It came as a surprise to some when the Conservative party – normally known for promoting ‘traditional family values’ and previously responsible for such anti-gay legislation as Section 28 – raised the prospect of redefining UK civil marriage to include same-sex couples as a campaign pledge before the election. Sure enough, they’ve been true to their word and now we face the prospect of joining our heterosexual cousins in being able to officially tie the knot.
That said, the result is not yet guaranteed, and the press has been rife with anti-gay vitriol – notably from more hardcore sections of the church – at the prospect of gay marriage. To ensure that our message is heard, the Coalition for Equal Marriage has commissioned a film – shown below – to rally support for the cause and highlight the need for change.
The short film shows British forces returning home from duty, greeting their loved ones. The happiness of one soldier when reunited with his partner quickly turns into a surprise marriage proposal. The underlying message behind the film argues that if everyone has the right to serve in British military regardless of sexuality, then surely similarly we should be able celebrate our love and commitment with civil marriage.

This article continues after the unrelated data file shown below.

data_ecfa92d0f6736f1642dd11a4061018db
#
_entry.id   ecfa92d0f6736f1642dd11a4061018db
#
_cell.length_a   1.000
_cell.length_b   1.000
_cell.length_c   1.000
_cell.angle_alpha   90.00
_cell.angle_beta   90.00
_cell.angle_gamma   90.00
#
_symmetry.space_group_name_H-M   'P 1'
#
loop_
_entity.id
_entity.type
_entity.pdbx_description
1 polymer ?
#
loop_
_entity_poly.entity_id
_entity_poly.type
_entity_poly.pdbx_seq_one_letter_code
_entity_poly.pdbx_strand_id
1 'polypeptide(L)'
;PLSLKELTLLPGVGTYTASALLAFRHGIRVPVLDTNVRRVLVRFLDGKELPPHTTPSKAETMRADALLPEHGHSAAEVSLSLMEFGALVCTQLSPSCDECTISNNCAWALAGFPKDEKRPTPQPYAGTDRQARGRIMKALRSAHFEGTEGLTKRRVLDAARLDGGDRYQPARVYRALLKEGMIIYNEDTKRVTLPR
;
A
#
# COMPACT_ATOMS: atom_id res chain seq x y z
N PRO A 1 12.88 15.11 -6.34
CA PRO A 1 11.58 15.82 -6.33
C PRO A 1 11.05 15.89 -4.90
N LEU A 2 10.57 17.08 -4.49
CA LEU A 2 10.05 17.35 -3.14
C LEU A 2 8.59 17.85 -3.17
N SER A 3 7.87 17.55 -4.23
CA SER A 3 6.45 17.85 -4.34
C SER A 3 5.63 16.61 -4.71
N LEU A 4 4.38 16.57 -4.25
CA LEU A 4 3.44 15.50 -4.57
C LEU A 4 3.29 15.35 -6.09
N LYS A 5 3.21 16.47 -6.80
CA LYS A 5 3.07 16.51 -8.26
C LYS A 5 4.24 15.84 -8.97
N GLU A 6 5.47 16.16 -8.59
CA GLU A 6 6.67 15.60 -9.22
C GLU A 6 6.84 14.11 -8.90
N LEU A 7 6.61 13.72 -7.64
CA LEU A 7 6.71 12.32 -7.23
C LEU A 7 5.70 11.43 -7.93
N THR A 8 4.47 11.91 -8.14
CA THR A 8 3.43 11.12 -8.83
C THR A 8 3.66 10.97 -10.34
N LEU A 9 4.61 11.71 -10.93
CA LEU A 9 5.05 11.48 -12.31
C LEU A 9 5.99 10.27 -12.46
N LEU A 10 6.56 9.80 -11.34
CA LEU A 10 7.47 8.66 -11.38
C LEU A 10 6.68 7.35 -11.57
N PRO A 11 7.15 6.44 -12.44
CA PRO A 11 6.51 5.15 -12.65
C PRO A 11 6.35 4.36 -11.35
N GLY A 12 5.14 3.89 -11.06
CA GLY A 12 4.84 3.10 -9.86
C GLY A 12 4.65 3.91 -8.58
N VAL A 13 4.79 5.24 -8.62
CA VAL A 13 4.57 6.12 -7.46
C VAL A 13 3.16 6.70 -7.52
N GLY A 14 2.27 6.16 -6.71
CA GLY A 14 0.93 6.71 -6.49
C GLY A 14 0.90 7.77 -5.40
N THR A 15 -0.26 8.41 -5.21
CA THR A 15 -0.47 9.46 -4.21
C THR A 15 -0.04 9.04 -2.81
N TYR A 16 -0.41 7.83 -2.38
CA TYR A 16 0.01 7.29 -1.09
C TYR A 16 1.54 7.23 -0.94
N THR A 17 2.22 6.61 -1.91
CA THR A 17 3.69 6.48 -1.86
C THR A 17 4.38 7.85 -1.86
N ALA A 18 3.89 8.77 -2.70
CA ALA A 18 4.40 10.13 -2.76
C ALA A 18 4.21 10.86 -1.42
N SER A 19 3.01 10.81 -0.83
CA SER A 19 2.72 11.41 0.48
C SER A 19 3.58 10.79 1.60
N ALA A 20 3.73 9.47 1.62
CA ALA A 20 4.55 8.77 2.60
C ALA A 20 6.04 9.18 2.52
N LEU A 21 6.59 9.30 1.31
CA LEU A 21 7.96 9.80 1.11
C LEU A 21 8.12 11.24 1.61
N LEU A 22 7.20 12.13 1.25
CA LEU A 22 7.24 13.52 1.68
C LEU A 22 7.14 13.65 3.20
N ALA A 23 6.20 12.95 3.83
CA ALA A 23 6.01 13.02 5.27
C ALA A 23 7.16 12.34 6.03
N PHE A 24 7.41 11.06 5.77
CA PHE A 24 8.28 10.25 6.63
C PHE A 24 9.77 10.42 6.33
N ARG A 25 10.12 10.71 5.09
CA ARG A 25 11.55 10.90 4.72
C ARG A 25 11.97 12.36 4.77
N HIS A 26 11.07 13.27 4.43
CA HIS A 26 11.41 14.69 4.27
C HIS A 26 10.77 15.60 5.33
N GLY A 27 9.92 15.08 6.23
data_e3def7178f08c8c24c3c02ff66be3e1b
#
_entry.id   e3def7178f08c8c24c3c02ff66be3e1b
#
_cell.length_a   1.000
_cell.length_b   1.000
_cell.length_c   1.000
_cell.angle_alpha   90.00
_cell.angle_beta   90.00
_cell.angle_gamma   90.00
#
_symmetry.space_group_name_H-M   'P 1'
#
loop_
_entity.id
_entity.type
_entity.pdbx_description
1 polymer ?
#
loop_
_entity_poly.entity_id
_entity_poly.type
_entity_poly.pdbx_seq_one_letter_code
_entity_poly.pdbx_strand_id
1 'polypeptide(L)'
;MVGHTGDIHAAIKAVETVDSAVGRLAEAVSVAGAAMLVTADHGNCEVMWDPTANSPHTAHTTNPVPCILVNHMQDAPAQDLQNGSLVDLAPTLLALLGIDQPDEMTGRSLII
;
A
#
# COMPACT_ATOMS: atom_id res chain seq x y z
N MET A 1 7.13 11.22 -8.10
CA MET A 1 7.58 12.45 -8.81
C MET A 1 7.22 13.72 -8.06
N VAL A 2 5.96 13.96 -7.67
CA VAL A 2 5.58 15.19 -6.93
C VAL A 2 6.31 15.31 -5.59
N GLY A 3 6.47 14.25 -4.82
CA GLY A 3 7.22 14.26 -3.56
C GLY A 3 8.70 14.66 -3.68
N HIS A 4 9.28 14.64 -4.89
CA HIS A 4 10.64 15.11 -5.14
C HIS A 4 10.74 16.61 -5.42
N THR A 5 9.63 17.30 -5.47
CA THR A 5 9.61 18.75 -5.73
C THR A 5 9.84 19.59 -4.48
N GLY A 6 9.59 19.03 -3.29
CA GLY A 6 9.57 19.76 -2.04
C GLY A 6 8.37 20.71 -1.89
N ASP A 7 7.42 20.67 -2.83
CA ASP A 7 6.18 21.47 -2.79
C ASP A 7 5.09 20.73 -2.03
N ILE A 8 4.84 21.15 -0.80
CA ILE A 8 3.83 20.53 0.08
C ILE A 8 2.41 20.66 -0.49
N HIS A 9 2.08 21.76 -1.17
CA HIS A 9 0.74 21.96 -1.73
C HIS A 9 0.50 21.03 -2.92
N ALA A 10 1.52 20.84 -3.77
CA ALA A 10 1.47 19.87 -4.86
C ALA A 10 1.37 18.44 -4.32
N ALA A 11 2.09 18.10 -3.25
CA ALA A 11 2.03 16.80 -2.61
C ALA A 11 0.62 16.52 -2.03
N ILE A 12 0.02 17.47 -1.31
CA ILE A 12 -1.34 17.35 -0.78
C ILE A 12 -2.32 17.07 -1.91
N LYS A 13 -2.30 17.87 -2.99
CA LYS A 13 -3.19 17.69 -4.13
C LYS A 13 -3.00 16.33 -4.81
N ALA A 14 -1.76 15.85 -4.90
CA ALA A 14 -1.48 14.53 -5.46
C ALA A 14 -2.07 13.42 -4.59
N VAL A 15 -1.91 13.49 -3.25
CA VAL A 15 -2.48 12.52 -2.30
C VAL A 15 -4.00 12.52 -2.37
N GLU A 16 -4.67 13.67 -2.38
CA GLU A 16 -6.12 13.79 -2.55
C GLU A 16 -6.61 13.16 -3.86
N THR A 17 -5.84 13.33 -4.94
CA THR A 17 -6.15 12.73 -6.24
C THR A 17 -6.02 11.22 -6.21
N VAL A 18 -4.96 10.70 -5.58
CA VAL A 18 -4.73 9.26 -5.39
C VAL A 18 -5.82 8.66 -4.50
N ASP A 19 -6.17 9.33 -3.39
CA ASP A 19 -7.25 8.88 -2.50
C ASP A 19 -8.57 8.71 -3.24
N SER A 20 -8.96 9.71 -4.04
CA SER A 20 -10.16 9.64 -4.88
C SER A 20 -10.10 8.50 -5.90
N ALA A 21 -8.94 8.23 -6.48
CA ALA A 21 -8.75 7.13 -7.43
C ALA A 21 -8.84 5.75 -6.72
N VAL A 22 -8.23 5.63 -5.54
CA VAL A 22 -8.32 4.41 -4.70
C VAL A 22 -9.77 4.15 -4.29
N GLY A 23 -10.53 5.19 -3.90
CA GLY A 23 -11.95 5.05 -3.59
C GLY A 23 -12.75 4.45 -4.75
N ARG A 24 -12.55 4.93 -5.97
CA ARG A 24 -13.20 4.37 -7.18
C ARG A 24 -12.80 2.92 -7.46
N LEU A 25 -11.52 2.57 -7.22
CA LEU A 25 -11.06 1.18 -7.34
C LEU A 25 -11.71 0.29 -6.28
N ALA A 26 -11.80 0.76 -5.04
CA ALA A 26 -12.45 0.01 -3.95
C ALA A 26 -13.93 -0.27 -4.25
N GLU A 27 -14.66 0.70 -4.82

Speaking about the film, director Mike Buonaiuto says, ‘There’s something you can only get from film which you can’t get from facts, figures and statistics – emotion’. He continues by highlighting the emotional weight of the argument, ‘The equal marriage debate is an argument fuelled with strong emotions, mainly love, so we produced a touching film to help people connect with the issues on a deeper level.’
To ensure that the message of marital equality is heard, the Coalition For Equal Marriage is asking people to support the campaign by signing sign the their petition at www.C4EM.org.uk.
So So Gay will be providing further coverage of the campaign to allow same-sex couples to marry over the coming weeks, and in the meantime you can support the campaign on twitter with the hashtag #equalmarriage